The Difference: How the Power of Diversity Creates Better Groups, Firms, Schools, and Societiesby Scott E. Page
Pub. Date: 01/15/2007
Publisher: Princeton University Press
In this landmark book, Scott Page redefines the way we understand ourselves in relation to one another. The Difference is about how we think in groups--and how our collective wisdom exceeds the sum of its parts. Why can teams of people find better solutions than brilliant individuals working alone? And why are the best group decisions and predictions those/i>
In this landmark book, Scott Page redefines the way we understand ourselves in relation to one another. The Difference is about how we think in groups--and how our collective wisdom exceeds the sum of its parts. Why can teams of people find better solutions than brilliant individuals working alone? And why are the best group decisions and predictions those that draw upon the very qualities that make each of us unique? The answers lie in diversity--not what we look like outside, but what we look like within, our distinct tools and abilities.
The Difference reveals that progress and innovation may depend less on lone thinkers with enormous IQs than on diverse people working together and capitalizing on their individuality. Page shows how groups that display a range of perspectives outperform groups of like-minded experts. Diversity yields superior outcomes, and Page proves it using his own cutting-edge research. Moving beyond the politics that cloud standard debates about diversity, he explains why difference beats out homogeneity, whether you're talking about citizens in a democracy or scientists in the laboratory. He examines practical ways to apply diversity's logic to a host of problems, and along the way offers fascinating and surprising examples, from the redesign of the Chicago "El" to the truth about where we store our ketchup.
Page changes the way we understand diversity--how to harness its untapped potential, how to understand and avoid its traps, and how we can leverage our differences for the benefit of all.
- Princeton University Press
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- Older Edition
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- 6.40(w) x 9.30(h) x 1.50(d)
Table of Contents
Acknowledgments: The Continuous Life xiii
Prologue: How Diversity Trumps Ability: Fun at Caltech xix
INTRODUCTION: Unpacking Our Differences 1
PART ONE: UNPACKING THE TOOLBOX
CHAPTER 1: Diverse Perspectives How We See Things 23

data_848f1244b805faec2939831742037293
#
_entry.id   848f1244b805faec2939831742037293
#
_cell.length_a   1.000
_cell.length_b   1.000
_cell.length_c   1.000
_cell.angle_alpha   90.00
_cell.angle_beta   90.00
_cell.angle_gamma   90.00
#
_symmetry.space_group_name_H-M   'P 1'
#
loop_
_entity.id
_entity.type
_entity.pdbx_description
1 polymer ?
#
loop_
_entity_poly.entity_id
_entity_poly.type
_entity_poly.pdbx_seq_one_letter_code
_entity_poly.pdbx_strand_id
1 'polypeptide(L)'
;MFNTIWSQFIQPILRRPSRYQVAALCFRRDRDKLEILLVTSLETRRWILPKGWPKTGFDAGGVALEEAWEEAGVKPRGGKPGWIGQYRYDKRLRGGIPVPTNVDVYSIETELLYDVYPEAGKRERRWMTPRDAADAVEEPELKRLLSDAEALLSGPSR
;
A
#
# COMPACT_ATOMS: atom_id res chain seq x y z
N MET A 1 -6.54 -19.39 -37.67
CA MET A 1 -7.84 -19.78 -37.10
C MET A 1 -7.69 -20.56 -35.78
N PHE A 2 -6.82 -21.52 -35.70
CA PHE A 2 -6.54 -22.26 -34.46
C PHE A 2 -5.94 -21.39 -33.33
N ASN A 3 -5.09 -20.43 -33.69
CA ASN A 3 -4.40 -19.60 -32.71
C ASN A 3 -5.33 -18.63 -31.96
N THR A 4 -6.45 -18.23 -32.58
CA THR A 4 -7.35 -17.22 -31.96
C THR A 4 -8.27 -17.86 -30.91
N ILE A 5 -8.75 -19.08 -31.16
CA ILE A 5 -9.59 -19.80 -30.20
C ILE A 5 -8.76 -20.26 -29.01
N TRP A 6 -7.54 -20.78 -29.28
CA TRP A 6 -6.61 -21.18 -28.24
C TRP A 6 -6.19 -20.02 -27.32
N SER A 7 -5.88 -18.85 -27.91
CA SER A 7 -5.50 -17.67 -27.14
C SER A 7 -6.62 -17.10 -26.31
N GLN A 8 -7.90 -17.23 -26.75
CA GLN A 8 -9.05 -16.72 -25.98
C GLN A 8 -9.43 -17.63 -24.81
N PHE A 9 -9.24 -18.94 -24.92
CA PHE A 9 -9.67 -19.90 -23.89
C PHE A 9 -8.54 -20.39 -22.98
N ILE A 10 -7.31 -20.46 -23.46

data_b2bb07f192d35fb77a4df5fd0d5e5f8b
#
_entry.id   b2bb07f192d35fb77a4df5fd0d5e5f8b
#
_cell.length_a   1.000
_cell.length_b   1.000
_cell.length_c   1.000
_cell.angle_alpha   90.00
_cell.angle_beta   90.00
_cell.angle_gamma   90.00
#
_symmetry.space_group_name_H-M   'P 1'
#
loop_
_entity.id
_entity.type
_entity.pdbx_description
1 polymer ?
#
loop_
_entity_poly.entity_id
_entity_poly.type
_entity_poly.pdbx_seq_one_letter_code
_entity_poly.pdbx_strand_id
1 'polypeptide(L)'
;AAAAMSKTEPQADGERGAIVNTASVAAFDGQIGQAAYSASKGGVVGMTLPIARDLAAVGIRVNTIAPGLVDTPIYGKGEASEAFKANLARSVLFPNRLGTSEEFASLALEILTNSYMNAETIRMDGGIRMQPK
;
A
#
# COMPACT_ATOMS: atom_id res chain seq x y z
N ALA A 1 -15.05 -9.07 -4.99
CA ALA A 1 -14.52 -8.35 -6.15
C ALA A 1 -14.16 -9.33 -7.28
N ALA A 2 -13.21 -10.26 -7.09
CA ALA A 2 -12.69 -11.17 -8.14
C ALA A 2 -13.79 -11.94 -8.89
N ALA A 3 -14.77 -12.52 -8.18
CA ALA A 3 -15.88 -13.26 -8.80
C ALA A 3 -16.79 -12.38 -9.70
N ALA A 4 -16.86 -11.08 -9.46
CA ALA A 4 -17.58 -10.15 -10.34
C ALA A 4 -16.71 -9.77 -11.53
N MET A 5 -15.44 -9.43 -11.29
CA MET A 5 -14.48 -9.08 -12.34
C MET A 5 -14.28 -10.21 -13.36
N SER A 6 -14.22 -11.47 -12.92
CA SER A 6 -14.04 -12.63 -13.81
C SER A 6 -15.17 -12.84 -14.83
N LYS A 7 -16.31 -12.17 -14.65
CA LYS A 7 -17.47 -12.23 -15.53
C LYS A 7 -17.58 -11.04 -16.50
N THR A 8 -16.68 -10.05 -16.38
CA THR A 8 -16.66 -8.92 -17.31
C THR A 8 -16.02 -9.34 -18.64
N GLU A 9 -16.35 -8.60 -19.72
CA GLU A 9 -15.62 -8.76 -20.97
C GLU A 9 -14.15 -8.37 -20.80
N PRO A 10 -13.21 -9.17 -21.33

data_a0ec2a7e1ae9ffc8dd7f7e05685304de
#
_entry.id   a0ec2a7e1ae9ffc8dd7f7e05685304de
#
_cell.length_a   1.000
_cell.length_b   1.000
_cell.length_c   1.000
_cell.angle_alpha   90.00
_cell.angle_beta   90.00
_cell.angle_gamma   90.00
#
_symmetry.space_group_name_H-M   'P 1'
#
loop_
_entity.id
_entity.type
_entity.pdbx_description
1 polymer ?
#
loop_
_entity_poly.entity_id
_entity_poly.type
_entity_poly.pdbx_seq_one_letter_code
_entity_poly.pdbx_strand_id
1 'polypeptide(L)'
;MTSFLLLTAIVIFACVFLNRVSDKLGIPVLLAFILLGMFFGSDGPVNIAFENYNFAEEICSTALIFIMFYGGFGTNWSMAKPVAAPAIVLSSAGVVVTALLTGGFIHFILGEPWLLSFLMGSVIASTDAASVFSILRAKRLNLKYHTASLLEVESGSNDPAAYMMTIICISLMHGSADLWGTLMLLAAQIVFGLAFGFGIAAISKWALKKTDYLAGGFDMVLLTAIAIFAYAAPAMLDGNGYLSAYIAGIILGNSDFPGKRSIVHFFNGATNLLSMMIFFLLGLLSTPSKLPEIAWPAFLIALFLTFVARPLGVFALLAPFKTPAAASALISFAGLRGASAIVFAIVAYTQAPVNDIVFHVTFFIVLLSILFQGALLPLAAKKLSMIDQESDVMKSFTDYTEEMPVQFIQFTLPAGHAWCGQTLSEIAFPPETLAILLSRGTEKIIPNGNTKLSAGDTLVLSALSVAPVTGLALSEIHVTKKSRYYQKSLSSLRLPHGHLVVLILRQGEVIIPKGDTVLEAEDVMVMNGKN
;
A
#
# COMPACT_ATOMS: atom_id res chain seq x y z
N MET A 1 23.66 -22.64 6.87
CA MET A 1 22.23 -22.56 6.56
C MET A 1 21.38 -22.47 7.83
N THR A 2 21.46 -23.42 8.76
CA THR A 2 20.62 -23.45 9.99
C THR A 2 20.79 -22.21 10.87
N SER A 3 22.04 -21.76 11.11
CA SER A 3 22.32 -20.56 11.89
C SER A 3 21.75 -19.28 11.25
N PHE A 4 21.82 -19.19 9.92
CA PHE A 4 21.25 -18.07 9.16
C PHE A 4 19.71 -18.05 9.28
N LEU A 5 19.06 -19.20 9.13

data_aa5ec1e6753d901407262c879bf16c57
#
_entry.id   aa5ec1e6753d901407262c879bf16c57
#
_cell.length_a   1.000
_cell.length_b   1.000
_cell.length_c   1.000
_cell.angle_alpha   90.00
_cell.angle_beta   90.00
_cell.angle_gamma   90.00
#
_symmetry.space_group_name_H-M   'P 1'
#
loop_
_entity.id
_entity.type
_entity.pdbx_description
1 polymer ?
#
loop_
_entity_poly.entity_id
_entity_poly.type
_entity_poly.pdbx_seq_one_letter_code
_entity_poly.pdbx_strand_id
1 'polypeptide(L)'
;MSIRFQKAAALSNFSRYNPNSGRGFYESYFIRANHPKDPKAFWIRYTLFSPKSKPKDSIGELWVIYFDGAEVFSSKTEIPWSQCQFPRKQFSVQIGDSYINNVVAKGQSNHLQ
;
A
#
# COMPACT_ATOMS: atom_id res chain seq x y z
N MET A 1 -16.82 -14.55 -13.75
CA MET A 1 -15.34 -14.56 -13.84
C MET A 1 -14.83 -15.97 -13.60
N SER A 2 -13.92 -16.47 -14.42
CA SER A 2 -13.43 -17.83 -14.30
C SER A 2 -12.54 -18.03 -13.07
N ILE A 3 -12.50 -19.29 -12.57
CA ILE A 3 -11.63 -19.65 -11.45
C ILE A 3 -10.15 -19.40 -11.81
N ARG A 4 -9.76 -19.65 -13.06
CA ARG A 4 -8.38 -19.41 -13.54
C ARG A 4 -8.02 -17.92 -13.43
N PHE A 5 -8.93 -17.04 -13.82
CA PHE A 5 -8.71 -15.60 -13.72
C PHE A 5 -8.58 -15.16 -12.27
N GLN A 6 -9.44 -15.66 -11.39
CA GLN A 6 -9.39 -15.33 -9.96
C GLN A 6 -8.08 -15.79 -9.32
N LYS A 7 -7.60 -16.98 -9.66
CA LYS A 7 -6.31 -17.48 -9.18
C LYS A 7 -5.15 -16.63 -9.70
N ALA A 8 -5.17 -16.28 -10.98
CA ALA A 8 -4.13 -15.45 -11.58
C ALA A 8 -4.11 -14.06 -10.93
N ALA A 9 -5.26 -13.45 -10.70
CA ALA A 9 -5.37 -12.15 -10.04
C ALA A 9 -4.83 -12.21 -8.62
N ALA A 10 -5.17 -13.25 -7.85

CHAPTER 2: Heuristics Do the Opposite 52
CHAPTER 3: Interpretations Our Own Private Flatland 73
CHAPTER 4: Predictive Models Judging Books by Their Covers 90
CHAPTER 5: Measuring Sticks and Toolboxes Calipers for the Brain 103
PART TWO: DIVERSITY'S BENEFITS: BUILDING FROM TOOLS
CHAPTER 6: Diversity and Problem Solving Darwin's Brass Tacks 131
CHAPTER 7: Models of Information Aggregation Mindless Signals 175
CHAPTER 8: Diversity and Prediction The Crowd of Models 197
PART THREE: DIVERSE VALUES: A CONFLICT OF INTERESTS (OR IS IT)?
CHAPTER 9: Diverse Preferences Why Tapas 239
CHAPTER 10: Preference Aggregation Four (Not So) Depressing Results 255
CHAPTER 11: Interacting Toolboxes and Preferences Go Ask Alice 285
PART FOUR: THE PUDDING: DOES DIVERSITY GENERATE BENEFITS?
CHAPTER 12: The Causes of Cognitive Diversity Family Vacations, College, or Identity? 299
CHAPTER 13: The Empirical Evidence The Pudding 313
PART FIVE: GOING ON THE OFFENSIVE
CHAPTER 14: A Fertile Logic Putting Ideas to Work 339
Epilogue: The Ketchup Questions 371
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Are two heads better than one? Or do too many cooks spoil the broth? For a large class of problems, argues mathematician and social scientist Scott E. Page, two heads are better. That is the benefit of diversity, particularly cognitive diversity. Skeptical? You won't be after you follow Page's methodical, quirky and often funny analysis of diversity's logic. We recommend this book to readers who want a truly rigorous, formal description of how diversity brings benefits to organizations. Be prepared, however, to encounter much math-speak (for example when he asks readers to 'Consider an arbitrary sno-cone design denoted by P'). The author also notes that some of the models showing the impact of diversity that he cites in the book have been tested via computer simulation only, and not in practical settings. Still, Page's results are innovative and beautiful, he maps out inviting avenues for further exploration, and brings welcome clarity to the important and contentious issues raised by human diversity.